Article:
So far

February 19th, 2018

On Wednesday seventeen people were killed by a gunman at Marjory Stoneman Douglas High School in Parkland, Florida. Three adults. Fourteen teenagers. The assault rifle-wielding killer is nineteen.

In addition to being Ash Wednesday, it was Valentine’s Day. The massacre in Parkland is the eighteenth mass shooting and the eighth school shooting this year.

And here is the ghastly and pivotal phrase I omitted from the previous sentence: so far. Parkland suffered the eighth school shooting this year so far. My heart is throbbing and my stomach is churning.

The source of my spiritual nausea is not only the sorrow I feel about lives cut short by gunfire. Neither does my illness come solely from the compassion I feel for parents and siblings and friends crushed by unimaginable grief. My soul sickness comes from the dreadful realization that we will be here again. Sooner rather than later.

The Parkland shooting is not an isolated incident. A one-off. It forms part of a deadly national pattern. That pattern reveals a dimension of our character. We are a violent people. Violence, like a computer virus, has infected the operating system of our common life.

Like the majority of Americans I support sensible gun legislation. I also advocate strongly for making mental health care available to everyone. But my focus today is on the state of our souls and what we can do to be healed. Again and again the Scriptures teach us that the key to healing our souls is changing our mind about God.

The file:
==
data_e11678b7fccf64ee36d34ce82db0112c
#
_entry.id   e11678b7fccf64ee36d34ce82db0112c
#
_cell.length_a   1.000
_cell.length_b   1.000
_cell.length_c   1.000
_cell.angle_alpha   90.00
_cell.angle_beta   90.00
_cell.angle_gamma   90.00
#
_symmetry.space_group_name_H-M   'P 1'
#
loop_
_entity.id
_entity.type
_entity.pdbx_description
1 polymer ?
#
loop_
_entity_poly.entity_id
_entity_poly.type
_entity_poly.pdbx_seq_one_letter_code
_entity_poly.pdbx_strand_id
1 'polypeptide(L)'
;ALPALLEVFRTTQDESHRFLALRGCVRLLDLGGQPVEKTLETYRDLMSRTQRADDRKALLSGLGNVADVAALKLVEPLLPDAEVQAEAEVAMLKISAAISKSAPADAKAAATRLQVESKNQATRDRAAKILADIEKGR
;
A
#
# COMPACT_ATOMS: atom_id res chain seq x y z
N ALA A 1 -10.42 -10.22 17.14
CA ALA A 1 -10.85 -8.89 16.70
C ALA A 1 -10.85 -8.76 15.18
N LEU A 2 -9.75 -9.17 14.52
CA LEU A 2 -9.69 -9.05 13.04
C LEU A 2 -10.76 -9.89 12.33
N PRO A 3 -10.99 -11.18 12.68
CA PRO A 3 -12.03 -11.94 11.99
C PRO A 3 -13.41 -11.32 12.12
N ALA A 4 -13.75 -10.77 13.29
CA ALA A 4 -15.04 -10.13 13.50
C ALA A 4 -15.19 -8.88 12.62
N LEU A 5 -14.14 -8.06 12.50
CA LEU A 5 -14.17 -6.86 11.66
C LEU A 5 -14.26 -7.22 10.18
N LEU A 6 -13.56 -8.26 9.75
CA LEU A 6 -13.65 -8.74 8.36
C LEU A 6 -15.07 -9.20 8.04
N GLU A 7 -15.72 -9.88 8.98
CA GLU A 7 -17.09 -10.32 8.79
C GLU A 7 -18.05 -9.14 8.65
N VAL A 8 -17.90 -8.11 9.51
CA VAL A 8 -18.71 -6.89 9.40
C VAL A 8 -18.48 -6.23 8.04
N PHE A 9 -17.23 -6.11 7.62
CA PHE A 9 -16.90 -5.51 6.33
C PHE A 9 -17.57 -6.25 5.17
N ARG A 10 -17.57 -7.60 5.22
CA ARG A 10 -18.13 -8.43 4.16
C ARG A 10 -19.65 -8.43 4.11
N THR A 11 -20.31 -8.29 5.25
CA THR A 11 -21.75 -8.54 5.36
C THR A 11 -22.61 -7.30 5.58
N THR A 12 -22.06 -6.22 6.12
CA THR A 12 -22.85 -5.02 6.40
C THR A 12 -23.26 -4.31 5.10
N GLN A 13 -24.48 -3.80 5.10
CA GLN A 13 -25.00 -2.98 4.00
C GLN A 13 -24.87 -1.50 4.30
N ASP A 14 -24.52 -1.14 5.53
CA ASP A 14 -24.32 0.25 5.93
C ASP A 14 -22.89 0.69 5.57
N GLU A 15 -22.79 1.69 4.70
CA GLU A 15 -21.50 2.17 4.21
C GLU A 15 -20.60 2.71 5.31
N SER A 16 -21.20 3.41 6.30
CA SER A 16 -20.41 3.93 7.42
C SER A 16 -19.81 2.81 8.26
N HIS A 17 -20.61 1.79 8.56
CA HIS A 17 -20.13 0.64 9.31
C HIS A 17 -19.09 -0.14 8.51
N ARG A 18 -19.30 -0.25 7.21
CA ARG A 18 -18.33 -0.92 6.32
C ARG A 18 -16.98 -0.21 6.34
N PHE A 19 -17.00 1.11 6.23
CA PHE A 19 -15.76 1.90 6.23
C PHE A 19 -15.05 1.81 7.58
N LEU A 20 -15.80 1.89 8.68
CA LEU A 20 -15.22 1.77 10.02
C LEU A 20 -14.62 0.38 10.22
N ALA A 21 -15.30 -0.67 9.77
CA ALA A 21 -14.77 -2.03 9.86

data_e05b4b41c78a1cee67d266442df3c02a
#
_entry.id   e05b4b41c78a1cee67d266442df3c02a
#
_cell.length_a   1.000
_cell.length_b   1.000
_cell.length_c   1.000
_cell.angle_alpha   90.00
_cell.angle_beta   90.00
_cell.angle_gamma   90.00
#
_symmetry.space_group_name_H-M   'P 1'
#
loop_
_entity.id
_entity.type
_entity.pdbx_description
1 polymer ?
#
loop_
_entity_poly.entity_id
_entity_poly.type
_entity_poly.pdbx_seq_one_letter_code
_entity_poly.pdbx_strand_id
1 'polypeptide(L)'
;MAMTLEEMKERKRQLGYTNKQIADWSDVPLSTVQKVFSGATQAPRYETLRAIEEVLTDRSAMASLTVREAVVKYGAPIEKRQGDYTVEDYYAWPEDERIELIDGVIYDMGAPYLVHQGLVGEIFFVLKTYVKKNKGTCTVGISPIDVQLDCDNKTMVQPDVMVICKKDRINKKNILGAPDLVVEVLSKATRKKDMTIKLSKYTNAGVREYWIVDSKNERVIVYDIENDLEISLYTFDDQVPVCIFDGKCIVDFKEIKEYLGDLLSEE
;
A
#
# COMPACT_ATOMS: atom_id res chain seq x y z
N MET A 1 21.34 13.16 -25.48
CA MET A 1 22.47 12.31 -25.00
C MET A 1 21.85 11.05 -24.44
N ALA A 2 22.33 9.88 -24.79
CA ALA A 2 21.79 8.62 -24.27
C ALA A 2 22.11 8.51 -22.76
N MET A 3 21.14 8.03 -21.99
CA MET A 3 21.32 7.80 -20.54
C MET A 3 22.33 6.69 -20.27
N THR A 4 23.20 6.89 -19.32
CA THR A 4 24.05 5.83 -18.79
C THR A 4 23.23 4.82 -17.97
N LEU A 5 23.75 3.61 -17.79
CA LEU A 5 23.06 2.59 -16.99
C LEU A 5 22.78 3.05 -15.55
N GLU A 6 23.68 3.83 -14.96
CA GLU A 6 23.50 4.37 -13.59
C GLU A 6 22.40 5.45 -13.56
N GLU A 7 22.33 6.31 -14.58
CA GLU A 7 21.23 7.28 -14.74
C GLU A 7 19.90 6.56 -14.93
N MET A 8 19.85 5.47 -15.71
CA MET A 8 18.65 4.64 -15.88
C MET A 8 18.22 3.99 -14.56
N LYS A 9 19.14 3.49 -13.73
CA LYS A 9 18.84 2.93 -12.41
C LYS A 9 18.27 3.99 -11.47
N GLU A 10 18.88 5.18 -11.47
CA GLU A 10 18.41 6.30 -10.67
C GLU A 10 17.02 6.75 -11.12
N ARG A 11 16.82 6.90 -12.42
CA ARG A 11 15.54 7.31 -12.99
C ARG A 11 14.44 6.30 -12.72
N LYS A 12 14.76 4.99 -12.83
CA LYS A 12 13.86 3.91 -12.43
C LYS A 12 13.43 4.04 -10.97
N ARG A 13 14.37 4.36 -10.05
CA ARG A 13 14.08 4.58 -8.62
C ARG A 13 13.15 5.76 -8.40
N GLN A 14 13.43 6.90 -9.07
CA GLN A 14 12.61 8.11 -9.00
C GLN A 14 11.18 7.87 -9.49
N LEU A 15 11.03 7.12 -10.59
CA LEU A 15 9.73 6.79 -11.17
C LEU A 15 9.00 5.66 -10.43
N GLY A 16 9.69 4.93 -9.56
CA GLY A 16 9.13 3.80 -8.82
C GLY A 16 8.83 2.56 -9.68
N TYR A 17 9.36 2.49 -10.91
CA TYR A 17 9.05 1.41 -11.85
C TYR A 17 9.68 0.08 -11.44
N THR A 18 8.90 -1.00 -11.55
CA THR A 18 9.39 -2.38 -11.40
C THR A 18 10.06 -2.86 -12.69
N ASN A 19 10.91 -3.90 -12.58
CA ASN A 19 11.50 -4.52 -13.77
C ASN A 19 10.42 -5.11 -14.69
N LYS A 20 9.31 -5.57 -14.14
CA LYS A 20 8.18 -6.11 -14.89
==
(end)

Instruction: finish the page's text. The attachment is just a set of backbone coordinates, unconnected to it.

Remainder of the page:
An Ancient Greek philosopher named Xenophanes once said that horses would paint gods that look like horses if only they had hands and the ability to paint.

His point was not that the divine is a mere figment of our imagination. Instead, he is observing that we humans frequently make God in our own image instead of letting God’s true nature remake us.

Before you rush to accuse me of atheism or secularism or something-ism, remember that the Bible says much the same thing. For instance, in Exodus, while Moses lingered on Mt. Sinai waiting for God to chisel out the Ten Commandments, the Hebrews were getting restless down below.

In Moses’ absence the Hebrews melted down all their gold jewelry. Craftsmen shaped the precious metal into a golden calf and the people broke into idolatrous worship. They had reduced the infinite God down to the size of their own avarice and lust for control.

As I said, Scripture repeatedly seeks to counter our tendency to create God in our own image. The story of Noah and the flood is an especially apt example for the post-Parkland world. It seeks to free us from the violence infecting our souls by teaching us that God is loving and nurturing.

Flood myths arose in many ancient cultures. The Hebrew story of Noah has counterparts among the nearby Babylonians as well as civilizations as faraway as India and China. In North America the Ojibwa tribe passed down a deluge myth. Aboriginal peoples of Australia did so as well.